The Mars Volta

If Frances the Mute were a horror movie (and with its ominous imagery, that's not much of a stretch), it would thrive on gotcha moments, those sudden shocks that make viewers spill their sodas or otherwise soil their seats. In the past, the Mars Volta has bungled this approach, either administering adrenaline overdoses or inducing terminal boredom during the expository instrumentation. Frances the Mute, though, makes glacial momentum shifts compelling, mostly because the payoffs pack Titanic-meets-iceberg impact. The song segments hiding in these four-part suites recall Talking Heads' polyrhythmic punk tribalism and Led Zeppelin's arena-sized mysticism. And like King Crimson, its clearest progressive progenitor, the Mars Volta embraces symphonic string arrangements, slow-winding guitar squiggles, lost-in-the-mix choral accents and spasmodic signatures. But whereas '70s art-rockers aligned themselves with classical literature, the Mars Volta makes its own mythology. That its inscrutable bilingual lyric sheet offers no easy interpretation of its inspirations only enhances the experience. True terror always comes from what's not shown.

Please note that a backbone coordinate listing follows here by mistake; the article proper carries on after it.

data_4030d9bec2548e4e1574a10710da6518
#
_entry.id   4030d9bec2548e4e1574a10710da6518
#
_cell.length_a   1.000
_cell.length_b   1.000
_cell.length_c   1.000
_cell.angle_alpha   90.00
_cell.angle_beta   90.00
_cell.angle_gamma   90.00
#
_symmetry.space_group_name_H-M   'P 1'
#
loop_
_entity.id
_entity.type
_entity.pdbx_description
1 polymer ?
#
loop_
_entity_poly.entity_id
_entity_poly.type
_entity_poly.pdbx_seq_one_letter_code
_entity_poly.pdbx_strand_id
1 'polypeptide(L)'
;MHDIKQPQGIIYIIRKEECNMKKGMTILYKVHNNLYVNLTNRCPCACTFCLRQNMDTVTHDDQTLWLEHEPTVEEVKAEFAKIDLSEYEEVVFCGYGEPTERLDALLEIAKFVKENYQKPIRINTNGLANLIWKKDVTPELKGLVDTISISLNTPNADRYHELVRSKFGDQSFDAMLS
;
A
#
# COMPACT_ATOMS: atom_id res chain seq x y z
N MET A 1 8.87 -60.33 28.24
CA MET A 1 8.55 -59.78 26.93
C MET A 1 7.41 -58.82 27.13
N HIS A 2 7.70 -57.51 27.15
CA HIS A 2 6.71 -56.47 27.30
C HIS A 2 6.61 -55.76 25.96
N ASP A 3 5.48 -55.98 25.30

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Andrew Miller